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A China Coast Guard ship and a Philippine supply boat engage in a standoff as the Philippine boat attempts to reach the Second Thomas Shoal, a remote South China Sea reef claimed by both countries, on March 29, 2014
Jay Directo—AFP/Getty Images

China’s top justice official said on Sunday that the country will establish an “international maritime judicial center” to back its increasingly controversial territorial assertions.

In his remarks at the annual meeting of China’s parliament, Chief Justice Zhou Qiang did not specify the details of this legal program, but stressed the need to “resolutely safeguard China’s national sovereignty, maritime rights and other core interests.”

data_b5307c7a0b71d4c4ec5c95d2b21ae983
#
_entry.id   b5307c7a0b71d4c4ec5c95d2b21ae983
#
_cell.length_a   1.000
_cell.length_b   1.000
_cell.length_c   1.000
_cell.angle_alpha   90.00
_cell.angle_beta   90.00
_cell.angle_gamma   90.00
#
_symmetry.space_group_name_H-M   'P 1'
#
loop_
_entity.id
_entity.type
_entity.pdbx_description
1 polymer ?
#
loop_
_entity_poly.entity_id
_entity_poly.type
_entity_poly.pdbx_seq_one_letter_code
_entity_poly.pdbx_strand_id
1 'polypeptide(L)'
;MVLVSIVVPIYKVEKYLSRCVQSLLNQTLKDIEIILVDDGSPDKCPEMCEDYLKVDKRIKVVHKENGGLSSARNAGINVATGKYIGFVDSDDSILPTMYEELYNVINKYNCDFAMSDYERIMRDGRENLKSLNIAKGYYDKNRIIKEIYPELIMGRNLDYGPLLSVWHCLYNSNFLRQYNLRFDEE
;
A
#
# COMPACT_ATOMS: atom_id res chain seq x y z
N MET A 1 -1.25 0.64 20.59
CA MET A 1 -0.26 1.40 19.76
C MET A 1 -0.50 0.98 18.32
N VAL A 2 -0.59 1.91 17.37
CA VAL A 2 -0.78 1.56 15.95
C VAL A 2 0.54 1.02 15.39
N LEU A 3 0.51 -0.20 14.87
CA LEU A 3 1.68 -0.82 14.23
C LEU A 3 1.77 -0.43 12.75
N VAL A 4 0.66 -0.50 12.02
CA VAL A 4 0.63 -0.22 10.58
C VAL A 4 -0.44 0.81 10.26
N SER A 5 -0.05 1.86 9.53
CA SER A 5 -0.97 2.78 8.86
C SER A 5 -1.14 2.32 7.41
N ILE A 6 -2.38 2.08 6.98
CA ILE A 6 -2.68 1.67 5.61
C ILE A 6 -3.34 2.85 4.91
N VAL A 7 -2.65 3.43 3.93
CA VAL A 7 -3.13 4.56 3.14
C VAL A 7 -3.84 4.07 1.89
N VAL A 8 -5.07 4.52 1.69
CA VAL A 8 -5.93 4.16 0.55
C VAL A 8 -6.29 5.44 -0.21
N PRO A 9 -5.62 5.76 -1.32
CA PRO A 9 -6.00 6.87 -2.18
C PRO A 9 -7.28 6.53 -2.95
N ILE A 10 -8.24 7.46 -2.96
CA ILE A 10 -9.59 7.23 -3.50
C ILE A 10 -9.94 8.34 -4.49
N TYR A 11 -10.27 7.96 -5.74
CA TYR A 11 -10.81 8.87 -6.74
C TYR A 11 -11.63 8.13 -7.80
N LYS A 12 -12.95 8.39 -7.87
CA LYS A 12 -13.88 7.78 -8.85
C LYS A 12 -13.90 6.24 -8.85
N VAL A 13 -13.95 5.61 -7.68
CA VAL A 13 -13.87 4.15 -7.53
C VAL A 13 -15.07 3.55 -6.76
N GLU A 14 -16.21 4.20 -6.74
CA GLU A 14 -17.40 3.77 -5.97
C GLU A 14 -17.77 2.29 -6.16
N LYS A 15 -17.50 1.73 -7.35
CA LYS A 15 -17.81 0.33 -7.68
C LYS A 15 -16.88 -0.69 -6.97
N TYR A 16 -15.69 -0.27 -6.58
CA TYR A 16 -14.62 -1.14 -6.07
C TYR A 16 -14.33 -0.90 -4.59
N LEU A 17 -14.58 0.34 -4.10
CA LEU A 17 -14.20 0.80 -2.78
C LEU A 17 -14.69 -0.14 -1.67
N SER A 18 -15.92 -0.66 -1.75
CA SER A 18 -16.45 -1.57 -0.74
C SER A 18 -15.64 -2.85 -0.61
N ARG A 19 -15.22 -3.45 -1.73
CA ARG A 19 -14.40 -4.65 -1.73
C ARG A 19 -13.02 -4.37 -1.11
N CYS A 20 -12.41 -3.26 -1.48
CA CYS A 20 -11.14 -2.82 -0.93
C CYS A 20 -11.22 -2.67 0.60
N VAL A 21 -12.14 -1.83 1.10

“[We] must improve the work of maritime courts and build an international maritime judicial center,” he concluded, according to Reuters.

The announcement is likely to aggravate existing regional geopolitical tensions surrounding China’s military activities in the South China Sea. Several of the country’s smaller neighbors — namely Vietnam, the Philippines, Brunei, Malaysia and Taiwan — have condemned what they see as Beijing’s increasingly aggressive muscle-flexing in the region, saying China’s widening territorial claims encroach upon their own.

Zhou’s announcement comes after China’s refusal to answer a recent case lodged by the Philippines in an international court in the Hague concerning territorial disputes with China.


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